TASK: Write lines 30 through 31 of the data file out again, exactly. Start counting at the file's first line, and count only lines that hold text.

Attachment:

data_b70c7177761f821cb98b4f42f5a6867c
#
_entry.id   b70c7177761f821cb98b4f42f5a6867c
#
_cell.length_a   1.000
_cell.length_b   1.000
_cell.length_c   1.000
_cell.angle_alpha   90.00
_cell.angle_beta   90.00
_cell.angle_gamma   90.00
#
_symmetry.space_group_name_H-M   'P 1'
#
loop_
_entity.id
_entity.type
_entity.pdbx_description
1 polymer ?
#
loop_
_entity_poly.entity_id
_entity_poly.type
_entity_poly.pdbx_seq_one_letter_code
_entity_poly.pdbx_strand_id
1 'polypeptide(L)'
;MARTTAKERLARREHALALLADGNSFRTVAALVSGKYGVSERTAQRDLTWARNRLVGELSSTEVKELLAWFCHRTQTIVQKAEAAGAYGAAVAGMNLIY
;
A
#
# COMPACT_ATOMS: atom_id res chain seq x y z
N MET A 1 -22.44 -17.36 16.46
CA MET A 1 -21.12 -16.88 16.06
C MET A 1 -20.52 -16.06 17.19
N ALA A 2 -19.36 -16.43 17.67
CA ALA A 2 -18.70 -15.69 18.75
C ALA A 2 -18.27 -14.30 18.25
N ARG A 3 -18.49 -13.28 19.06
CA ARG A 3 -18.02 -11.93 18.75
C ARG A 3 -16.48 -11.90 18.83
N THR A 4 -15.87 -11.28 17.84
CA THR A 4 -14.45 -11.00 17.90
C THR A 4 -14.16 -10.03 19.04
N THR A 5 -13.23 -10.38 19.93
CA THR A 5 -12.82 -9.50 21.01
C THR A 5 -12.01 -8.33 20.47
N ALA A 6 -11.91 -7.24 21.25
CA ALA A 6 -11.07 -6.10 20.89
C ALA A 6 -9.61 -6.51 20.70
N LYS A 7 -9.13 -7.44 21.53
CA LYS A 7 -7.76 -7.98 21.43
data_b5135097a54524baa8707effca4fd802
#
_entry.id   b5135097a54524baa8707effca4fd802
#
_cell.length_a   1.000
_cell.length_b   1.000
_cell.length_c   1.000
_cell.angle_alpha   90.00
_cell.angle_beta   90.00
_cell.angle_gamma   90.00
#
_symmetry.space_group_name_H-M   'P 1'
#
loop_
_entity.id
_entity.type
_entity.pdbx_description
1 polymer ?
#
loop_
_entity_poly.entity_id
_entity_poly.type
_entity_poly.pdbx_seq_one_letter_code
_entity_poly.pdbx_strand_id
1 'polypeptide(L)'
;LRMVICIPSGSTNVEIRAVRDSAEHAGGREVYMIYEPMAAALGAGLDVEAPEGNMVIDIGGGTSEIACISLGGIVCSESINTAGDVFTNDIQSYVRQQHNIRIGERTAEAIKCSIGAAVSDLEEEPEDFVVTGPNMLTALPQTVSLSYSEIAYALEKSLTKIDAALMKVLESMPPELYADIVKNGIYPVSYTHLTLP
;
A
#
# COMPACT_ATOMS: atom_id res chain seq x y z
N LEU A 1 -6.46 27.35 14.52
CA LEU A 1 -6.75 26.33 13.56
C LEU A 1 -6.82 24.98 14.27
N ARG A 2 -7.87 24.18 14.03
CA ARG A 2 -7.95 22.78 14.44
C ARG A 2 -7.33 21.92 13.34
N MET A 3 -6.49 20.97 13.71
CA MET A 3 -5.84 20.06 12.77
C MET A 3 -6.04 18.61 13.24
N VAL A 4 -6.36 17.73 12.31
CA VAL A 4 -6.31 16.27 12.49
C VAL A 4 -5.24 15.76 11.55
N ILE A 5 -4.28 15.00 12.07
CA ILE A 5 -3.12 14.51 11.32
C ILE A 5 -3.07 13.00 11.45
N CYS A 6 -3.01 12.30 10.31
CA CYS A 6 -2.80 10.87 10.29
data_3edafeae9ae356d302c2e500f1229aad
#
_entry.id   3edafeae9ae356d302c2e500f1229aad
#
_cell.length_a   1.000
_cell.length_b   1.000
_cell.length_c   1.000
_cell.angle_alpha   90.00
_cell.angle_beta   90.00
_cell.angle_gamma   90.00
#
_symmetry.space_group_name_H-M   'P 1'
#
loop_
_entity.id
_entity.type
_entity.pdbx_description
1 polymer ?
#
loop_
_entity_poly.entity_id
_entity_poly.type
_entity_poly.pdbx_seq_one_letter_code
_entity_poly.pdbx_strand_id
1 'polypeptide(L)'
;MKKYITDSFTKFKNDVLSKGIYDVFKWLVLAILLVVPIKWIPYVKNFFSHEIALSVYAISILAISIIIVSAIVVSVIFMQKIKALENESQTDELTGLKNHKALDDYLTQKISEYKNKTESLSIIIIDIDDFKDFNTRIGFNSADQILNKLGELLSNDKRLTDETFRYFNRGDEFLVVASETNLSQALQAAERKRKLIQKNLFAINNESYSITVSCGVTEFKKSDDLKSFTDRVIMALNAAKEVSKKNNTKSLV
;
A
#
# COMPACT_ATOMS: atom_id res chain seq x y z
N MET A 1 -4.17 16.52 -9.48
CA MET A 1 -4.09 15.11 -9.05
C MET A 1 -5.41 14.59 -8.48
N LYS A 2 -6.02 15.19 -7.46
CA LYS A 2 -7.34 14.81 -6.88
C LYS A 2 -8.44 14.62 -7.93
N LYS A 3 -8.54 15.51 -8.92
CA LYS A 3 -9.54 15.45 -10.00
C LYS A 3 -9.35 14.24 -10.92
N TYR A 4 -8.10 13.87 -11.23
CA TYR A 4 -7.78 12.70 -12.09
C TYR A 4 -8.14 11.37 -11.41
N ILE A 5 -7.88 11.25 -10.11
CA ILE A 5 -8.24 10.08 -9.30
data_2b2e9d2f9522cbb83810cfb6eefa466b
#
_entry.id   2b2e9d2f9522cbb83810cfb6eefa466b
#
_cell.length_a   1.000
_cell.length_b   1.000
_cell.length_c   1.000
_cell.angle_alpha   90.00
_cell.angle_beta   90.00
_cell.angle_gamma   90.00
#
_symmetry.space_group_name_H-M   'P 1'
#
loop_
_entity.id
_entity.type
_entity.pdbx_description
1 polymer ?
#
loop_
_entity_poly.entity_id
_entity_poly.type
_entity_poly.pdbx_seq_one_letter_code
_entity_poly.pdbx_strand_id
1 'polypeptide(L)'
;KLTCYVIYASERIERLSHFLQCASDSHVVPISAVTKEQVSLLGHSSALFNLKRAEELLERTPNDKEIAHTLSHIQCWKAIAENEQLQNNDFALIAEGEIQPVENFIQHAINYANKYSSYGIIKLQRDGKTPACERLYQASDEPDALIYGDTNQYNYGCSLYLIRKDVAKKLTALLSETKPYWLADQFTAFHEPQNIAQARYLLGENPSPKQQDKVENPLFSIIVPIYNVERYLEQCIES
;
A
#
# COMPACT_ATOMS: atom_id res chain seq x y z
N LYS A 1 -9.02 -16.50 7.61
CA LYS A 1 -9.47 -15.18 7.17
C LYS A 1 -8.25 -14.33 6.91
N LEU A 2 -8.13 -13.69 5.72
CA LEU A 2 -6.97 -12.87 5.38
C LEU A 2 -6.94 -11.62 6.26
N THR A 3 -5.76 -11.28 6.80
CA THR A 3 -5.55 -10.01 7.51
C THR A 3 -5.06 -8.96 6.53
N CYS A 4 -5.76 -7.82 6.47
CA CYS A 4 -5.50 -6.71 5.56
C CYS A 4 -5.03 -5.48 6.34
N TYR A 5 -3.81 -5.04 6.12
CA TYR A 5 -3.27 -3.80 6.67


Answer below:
# COMPACT_ATOMS: atom_id res chain seq x y z
N MET A 1 -22.44 -17.36 16.46